I should perhaps pause here to explain what the problem with that would be, for anyone wondering what's wrong with a few extra clop scenes. The first problem is easy enough to elucidate, in any case: plenty of people have no interest in reading pony porn, and plenty of those who are interested in pony porn don't care about the story, and are in fact likely to prefer something more focused; by combining the two, a story can easily end up with the worst of both worlds: all the delayed gratification of a novel, with all the opprobrium of pornography. The other problem with unnecessary porn is the same problem with pointless gore, or unmoored referential "humor:" by wasting words on material which is irrelevant to the story (not necessarily the A plot, but the story in the larger sense of the word), the story itself is diminished.
Yet, thankfully, that is not what I found as I read on. The early erotica doesn't serve much of a story purpose, but it does at least have a meta-textual reason for existing: within the first few thousand words, the reader gets a clear idea of exactly what they're in for, explicitness-wise, and can calibrate their expectations (or decide if they even want to read on) accordingly. But after that, there are numerous further sexual depictions of varying detail and mood, which I found to be collectively crucial to understanding both Dash and Rarity's characters. In that regard--in terms of making its constituent parts matter--I was exceedingly pleased with what I read.
This story isn't just about sex, of course, and three good-sized paragraphs about it probably overstates its role in the story. Yes, there's plenty of sex, but this is fundamentally a story about healing, from wounds both unforeseeable and self-inflicted. CiG doles out information at a perfectly calibrated pace, especially as regards Rarity; the reader knows for almost the entire story that they're not seeing all there is to her, but the layers are peeled back in a most satisfying way. To my surprise, the story even managed to, well, surprise me with a few of its later revelations. And throughout all of this is woven deceptively slice-of-life-ish scenes which use seemingly low-stakes conversations and peaceable settings to explore both the ways in which the principal characters are hurting, and how they are recovering.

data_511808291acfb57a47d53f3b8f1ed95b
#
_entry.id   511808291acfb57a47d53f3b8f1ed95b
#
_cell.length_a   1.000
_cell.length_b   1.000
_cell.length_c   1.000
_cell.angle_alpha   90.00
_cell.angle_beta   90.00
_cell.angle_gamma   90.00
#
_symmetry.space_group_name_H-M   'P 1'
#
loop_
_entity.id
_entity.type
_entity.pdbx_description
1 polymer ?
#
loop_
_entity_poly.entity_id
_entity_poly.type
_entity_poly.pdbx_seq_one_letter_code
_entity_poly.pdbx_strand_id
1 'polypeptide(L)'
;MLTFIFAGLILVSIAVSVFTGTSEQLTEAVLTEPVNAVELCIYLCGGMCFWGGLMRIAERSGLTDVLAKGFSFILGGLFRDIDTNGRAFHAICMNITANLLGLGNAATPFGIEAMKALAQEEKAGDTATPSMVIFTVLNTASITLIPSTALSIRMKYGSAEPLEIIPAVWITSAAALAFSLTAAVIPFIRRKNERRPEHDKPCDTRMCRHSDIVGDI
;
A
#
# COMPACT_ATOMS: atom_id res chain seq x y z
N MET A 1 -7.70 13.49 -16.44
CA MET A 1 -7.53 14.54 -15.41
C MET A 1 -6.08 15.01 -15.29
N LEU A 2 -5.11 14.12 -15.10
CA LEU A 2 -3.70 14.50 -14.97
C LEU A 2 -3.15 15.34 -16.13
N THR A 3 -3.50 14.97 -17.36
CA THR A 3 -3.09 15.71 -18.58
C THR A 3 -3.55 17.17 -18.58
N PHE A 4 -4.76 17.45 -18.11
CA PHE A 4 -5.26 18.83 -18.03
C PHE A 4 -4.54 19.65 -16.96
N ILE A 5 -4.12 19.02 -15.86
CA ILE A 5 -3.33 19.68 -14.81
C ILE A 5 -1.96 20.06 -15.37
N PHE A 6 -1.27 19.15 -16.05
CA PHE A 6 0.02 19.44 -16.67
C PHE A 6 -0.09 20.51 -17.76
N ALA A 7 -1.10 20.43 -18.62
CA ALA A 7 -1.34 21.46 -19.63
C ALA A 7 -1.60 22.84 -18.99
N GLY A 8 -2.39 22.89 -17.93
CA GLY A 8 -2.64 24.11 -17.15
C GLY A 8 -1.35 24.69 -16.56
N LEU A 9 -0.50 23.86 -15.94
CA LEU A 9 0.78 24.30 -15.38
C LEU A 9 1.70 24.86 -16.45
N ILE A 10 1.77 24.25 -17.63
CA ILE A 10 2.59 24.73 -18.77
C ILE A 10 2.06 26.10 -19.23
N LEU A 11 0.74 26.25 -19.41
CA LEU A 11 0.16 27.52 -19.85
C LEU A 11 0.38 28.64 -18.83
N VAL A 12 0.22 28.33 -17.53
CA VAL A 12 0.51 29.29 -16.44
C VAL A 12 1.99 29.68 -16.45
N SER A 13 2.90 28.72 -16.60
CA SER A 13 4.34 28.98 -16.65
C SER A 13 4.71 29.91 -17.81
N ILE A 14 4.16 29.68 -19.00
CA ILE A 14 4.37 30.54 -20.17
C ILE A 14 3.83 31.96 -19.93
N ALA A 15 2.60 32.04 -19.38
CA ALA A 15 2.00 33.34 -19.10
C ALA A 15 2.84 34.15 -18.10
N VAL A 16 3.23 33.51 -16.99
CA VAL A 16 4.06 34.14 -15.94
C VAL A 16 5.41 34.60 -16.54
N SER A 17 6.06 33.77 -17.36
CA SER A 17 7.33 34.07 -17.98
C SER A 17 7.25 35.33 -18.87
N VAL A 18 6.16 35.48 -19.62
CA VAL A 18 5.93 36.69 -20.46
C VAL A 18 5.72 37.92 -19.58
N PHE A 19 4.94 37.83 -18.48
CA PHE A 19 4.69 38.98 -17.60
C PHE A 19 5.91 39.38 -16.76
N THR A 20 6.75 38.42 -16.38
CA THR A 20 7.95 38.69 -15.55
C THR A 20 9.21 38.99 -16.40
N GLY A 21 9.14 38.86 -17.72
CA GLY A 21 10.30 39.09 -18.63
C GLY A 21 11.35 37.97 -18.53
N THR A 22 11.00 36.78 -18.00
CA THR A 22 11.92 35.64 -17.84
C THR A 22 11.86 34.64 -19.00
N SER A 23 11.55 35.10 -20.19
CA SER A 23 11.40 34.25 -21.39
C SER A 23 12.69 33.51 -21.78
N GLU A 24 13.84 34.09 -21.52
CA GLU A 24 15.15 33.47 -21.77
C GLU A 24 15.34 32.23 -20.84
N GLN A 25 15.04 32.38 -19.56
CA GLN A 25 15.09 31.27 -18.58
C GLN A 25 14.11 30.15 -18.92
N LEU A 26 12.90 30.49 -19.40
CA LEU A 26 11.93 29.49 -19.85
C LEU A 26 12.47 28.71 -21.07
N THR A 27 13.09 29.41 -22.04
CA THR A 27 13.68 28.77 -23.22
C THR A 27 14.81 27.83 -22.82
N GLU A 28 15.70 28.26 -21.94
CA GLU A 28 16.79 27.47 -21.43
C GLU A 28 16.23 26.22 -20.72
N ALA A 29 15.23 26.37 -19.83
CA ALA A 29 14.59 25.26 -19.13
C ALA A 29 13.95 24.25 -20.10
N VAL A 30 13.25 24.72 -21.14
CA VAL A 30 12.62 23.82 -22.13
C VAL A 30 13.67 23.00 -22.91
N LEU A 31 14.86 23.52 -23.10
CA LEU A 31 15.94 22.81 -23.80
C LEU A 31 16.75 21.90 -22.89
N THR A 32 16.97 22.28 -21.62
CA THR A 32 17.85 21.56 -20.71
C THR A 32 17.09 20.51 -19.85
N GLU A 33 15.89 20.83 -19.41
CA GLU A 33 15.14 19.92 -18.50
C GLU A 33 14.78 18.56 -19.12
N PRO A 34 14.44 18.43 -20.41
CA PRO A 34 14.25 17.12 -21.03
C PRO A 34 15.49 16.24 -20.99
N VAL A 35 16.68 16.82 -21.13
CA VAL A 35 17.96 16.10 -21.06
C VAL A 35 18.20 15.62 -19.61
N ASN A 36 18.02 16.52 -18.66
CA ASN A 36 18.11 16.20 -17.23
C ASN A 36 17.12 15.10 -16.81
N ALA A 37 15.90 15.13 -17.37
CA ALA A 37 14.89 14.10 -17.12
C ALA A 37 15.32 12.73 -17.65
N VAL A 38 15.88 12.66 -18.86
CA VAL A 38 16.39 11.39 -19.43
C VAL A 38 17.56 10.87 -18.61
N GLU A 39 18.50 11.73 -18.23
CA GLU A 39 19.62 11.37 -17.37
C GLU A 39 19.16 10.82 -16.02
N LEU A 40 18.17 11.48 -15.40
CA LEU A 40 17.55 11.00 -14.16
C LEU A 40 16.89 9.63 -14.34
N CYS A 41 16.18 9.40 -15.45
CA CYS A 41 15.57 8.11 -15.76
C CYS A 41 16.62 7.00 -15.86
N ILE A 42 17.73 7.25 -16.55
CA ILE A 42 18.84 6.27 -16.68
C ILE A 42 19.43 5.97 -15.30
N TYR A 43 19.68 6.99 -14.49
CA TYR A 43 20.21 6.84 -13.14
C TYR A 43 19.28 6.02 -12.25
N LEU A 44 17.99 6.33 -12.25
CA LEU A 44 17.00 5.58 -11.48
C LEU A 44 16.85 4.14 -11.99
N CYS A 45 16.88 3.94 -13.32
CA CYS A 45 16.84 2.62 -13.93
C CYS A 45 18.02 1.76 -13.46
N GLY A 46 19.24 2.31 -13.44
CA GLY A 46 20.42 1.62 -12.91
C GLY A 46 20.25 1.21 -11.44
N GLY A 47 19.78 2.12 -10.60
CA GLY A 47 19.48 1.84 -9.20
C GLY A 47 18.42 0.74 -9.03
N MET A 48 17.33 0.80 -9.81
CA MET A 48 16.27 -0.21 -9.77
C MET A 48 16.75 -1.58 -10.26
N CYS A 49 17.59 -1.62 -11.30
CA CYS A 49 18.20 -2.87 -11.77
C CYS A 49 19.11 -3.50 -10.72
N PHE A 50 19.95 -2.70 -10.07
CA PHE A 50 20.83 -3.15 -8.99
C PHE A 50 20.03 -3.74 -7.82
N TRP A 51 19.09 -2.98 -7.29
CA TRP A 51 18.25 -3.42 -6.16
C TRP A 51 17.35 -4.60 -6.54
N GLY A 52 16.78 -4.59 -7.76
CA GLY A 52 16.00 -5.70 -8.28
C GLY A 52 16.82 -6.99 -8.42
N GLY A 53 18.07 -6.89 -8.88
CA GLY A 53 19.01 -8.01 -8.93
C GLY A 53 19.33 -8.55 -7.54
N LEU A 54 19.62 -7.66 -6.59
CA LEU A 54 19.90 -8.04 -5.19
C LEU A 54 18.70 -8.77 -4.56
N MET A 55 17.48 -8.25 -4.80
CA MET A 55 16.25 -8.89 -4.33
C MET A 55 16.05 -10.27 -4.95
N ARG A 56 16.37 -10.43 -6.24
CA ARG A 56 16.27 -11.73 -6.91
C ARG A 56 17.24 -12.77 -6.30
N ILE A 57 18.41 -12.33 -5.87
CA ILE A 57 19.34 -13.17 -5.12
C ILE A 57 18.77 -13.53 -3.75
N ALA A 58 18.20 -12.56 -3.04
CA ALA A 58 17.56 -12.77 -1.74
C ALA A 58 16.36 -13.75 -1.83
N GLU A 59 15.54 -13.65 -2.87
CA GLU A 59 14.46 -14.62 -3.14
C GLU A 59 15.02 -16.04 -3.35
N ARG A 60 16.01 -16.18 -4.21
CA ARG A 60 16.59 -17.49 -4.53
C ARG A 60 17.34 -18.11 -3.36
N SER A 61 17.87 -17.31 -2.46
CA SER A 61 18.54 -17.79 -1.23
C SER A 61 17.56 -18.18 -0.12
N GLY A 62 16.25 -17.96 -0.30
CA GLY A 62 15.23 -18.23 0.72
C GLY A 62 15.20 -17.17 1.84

There's also a huge amount of cultural and biological exploration of the different pony races, with the author weaving in tiny details throughout his story which give it the ring of truth, then holding to and expanding upon them. The details of preening, of pegasus familial bonds, even of things like where different ponies prefer to make love (unicorns are partial to beds, in case you're wondering)--the minutia on display here suffuses the entire story with an air of realism which draws one in, even as the carefully unobtrusive presentation ensures that the reader isn't pulled out by some ill-timed aside expounding upon an irrelevant interpolation.